A Journey to the Four Kingdoms by Karl F. Hollenbach
July 11, 2013 in Book Club Possibility, Elementary Educators, Hollenbach Karl, Journal Writing, Making Personal Connections, Middle Grade Novel, Middle School Teachers, Reading Skills Tags: books about friendship, middle grade fantasy, middle grade fantasy books, middle grade novels for boys
*Middle-grade fantasy novel
*Young boy who grows up as the book moves along and a “toy” dragon as main characters
*Rating: The voice of the dragon in A Journey to the Four Kingdoms draws the reader in immediately. You can’t help but love Firebreather, the little dragon, and his “master” Pid, who actually has a very long, complicated name. If your children ages 9 to 12 or so love fantasy, they will really enjoy Karl F. Hollenbach’s novel.
Short, short summary: Firebreather starts the novel by telling us how he was created and came to live with the Royal Prince, Pid. Pid has a very important mission once he starts his education. He must journey to four kingdoms (hence the title) and gain knowledge at each one to discover THE GREAT SECRET. Along the way, he meets several interesting and fantastical characters, with names we cannot pronounce (that’s what fantasy is all about, right?). Eventually, there’s evil, and this in the form of the Black Demon, whom Pid must fight. Through all of these experiences, he eventually learns the Great Secret.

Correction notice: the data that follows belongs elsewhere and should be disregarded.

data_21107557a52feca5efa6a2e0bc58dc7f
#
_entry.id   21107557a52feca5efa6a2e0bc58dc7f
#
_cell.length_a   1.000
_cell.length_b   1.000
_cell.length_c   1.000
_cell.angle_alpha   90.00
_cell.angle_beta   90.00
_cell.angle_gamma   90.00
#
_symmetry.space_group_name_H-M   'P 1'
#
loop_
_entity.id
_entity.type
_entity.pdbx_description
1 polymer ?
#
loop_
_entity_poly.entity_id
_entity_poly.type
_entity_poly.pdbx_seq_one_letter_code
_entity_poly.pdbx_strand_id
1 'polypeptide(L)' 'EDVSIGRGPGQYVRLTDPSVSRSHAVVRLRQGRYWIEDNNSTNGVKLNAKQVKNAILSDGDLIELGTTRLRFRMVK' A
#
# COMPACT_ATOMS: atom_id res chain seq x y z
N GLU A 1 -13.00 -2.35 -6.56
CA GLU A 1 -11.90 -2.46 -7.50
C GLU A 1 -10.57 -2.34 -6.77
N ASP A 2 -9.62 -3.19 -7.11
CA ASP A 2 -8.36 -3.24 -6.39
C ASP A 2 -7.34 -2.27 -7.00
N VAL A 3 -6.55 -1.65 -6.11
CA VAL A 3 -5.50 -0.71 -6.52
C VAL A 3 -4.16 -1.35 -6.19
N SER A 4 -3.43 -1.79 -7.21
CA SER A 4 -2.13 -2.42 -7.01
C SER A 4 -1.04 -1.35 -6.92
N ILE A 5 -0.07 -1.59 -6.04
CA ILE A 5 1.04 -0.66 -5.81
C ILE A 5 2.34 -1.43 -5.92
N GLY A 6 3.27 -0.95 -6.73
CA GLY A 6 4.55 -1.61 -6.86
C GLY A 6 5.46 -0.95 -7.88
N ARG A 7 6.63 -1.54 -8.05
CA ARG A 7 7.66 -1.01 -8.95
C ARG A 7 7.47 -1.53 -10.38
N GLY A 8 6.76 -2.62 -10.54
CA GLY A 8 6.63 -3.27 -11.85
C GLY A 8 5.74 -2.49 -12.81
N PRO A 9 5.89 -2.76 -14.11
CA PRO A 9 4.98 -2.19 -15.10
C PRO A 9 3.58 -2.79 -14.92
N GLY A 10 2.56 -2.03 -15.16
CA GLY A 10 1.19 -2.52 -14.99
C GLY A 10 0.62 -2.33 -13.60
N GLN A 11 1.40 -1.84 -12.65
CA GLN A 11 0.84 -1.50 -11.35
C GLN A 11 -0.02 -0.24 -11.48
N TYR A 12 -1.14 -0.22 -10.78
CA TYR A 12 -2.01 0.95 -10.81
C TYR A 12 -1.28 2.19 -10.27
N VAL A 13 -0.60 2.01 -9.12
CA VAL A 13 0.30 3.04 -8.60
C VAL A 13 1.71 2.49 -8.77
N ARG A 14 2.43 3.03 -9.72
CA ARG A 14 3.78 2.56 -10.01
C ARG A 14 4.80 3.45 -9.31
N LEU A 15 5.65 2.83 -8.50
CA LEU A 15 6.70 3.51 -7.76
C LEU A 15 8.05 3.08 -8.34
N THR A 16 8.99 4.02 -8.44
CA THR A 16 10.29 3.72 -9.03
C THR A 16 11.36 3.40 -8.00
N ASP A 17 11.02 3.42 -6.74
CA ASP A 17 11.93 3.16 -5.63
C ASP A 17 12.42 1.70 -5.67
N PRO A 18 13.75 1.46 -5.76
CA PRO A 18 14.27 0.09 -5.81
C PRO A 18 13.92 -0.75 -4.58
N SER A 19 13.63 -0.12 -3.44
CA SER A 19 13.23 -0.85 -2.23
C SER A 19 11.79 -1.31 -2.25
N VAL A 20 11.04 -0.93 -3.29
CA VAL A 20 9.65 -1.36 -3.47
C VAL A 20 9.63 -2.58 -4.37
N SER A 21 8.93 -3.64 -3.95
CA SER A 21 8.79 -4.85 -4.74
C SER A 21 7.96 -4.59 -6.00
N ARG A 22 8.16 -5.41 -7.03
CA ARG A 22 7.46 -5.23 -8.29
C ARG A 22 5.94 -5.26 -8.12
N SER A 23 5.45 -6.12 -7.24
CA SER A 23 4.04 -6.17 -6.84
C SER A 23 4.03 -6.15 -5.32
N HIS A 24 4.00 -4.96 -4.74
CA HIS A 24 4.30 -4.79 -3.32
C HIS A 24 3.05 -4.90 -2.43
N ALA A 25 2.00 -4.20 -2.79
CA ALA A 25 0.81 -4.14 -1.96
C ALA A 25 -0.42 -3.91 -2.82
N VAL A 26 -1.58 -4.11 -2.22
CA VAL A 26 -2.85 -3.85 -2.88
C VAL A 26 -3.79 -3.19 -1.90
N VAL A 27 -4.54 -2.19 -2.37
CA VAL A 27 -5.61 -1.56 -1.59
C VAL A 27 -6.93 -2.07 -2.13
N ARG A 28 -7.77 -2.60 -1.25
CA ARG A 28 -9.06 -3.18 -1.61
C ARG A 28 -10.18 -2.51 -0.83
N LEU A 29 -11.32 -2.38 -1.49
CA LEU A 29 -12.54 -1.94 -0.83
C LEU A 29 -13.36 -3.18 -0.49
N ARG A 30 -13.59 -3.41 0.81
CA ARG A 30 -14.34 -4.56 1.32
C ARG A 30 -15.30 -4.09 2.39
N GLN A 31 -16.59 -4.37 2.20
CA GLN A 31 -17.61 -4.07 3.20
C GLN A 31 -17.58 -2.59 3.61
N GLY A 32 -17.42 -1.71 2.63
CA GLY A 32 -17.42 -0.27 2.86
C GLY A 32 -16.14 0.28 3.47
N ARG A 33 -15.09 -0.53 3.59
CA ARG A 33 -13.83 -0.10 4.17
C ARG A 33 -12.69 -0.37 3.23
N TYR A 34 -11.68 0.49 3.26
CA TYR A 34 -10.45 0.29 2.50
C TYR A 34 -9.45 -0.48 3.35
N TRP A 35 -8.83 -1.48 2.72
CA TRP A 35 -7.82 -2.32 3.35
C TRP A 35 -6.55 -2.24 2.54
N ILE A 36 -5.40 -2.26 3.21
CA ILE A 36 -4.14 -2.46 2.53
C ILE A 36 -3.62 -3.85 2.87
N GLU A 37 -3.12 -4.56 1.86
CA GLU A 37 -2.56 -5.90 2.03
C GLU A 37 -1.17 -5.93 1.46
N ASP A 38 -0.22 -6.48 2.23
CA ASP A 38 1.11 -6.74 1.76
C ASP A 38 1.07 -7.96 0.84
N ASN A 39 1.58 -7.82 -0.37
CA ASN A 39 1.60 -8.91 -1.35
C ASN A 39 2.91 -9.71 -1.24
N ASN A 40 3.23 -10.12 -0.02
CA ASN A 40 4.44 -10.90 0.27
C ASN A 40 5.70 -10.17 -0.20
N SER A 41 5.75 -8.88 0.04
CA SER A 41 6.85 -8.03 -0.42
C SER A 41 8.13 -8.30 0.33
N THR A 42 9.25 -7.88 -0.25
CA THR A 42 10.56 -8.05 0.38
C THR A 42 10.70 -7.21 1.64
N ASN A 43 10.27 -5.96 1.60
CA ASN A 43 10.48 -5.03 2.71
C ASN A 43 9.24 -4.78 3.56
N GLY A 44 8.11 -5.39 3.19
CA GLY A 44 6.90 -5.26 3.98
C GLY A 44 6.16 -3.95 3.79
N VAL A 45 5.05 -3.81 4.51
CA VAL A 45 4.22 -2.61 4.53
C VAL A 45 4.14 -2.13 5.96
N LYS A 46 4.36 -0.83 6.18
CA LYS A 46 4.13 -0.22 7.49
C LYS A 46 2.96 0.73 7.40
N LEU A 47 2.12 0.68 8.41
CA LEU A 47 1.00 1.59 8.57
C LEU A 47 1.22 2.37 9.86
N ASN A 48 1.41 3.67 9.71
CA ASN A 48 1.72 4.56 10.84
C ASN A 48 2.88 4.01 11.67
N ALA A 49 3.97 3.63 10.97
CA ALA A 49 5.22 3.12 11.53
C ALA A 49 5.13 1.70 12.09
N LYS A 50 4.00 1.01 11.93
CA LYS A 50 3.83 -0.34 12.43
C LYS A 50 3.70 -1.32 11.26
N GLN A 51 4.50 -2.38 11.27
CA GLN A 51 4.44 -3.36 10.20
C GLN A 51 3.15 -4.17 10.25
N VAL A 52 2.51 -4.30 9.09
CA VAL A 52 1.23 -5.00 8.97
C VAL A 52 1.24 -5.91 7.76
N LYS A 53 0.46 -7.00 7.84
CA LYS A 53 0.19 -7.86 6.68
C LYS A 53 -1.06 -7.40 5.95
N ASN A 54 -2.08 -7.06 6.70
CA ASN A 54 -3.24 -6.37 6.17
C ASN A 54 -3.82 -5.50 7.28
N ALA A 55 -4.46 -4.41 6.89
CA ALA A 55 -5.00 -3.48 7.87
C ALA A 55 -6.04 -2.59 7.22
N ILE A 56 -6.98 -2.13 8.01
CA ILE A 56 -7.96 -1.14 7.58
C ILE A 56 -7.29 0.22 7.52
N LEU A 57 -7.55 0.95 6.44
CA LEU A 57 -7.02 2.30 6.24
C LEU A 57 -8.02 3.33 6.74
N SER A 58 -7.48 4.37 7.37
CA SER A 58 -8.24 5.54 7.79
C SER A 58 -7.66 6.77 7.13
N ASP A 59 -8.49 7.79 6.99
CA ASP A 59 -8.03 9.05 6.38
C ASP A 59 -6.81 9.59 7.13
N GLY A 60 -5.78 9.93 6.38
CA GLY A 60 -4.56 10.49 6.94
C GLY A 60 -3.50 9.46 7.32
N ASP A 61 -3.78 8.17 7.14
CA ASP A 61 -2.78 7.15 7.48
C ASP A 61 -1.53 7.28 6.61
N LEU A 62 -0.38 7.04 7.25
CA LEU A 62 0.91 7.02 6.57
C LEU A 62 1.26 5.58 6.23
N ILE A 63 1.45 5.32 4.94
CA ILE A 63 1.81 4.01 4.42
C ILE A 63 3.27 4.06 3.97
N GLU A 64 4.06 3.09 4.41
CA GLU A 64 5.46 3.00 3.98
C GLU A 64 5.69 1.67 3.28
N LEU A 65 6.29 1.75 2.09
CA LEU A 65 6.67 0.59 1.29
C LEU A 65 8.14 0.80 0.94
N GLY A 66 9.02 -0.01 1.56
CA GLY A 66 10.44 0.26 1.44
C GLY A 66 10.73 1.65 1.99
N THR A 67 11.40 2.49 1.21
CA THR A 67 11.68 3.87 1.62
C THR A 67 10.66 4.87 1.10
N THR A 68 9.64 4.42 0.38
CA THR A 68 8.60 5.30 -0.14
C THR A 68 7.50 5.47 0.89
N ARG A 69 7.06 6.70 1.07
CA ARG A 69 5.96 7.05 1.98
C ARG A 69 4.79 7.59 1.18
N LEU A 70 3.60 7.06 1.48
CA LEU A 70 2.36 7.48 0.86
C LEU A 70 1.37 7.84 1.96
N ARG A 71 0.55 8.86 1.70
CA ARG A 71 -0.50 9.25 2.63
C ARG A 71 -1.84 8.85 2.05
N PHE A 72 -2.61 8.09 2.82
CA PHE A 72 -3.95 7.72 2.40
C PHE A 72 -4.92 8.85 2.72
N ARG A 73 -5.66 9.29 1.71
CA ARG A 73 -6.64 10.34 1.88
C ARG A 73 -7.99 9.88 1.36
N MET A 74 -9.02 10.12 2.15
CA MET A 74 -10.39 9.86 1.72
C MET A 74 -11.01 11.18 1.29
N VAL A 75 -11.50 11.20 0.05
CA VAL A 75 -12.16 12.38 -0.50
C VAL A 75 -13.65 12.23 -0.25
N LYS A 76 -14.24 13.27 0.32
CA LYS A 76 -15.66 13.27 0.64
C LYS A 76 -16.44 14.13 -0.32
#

So, what do I do with this book?
1. You and your child or classroom can actually listen to the first chapter for free by going to this link here and scrolling down the page: http://booksauthorsandartists.com/books/a-journey-to-the-four-kingdoms/
2. In this book, themes of loyalty, courage, friendship, love, duty, and honor are explored. How does Pid fit into each of these themes? How does Firebreather help him? You can ask students to take one theme and find specific examples of Pid and/or Firebreather exemplifying that theme. Once they find the example, write it down in a journal and then explain why they chose it BEFORE having a class discussion.
3. Before PID uncovers the GREAT SECRET, can readers predict what it is? Ask readers to predict, and then once the book is finished, discuss their predictions and whether or not they were right.